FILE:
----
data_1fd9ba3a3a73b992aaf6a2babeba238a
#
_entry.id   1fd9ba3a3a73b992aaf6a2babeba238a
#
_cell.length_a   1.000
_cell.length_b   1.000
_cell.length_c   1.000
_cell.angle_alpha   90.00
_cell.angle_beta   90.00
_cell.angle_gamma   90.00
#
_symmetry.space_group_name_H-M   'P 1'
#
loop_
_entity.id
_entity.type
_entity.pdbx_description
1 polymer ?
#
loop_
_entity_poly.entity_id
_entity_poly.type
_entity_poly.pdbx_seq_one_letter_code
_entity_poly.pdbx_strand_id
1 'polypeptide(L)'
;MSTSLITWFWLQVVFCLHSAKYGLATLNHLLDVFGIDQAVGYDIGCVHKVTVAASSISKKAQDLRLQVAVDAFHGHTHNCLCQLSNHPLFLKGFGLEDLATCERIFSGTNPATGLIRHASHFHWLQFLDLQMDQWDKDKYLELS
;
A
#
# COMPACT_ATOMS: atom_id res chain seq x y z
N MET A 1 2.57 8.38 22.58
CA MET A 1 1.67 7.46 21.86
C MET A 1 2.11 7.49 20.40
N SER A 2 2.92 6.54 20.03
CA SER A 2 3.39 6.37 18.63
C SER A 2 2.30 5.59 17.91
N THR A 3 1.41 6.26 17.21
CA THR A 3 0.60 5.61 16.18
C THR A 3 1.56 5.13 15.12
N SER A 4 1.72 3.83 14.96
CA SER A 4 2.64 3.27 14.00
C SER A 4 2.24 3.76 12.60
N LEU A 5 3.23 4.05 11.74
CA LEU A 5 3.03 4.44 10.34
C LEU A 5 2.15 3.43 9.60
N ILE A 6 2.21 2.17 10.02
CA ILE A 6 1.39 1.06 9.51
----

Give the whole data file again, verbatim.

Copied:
data_1fd9ba3a3a73b992aaf6a2babeba238a
#
_entry.id   1fd9ba3a3a73b992aaf6a2babeba238a
#
_cell.length_a   1.000
_cell.length_b   1.000
_cell.length_c   1.000
_cell.angle_alpha   90.00
_cell.angle_beta   90.00
_cell.angle_gamma   90.00
#
_symmetry.space_group_name_H-M   'P 1'
#
loop_
_entity.id
_entity.type
_entity.pdbx_description
1 polymer ?
#
loop_
_entity_poly.entity_id
_entity_poly.type
_entity_poly.pdbx_seq_one_letter_code
_entity_poly.pdbx_strand_id
1 'polypeptide(L)'
;MSTSLITWFWLQVVFCLHSAKYGLATLNHLLDVFGIDQAVGYDIGCVHKVTVAASSISKKAQDLRLQVAVDAFHGHTHNCLCQLSNHPLFLKGFGLEDLATCERIFSGTNPATGLIRHASHFHWLQFLDLQMDQWDKDKYLELS
;
A
#
# COMPACT_ATOMS: atom_id res chain seq x y z
N MET A 1 2.57 8.38 22.58
CA MET A 1 1.67 7.46 21.86
C MET A 1 2.11 7.49 20.40
N SER A 2 2.92 6.54 20.03
CA SER A 2 3.39 6.37 18.63
C SER A 2 2.30 5.59 17.91
N THR A 3 1.41 6.26 17.21
CA THR A 3 0.60 5.61 16.18
C THR A 3 1.56 5.13 15.12
N SER A 4 1.72 3.83 14.96
CA SER A 4 2.64 3.27 14.00
C SER A 4 2.24 3.76 12.60
N LEU A 5 3.23 4.05 11.74
CA LEU A 5 3.03 4.44 10.34
C LEU A 5 2.15 3.43 9.60
N ILE A 6 2.21 2.17 10.02
CA ILE A 6 1.39 1.06 9.51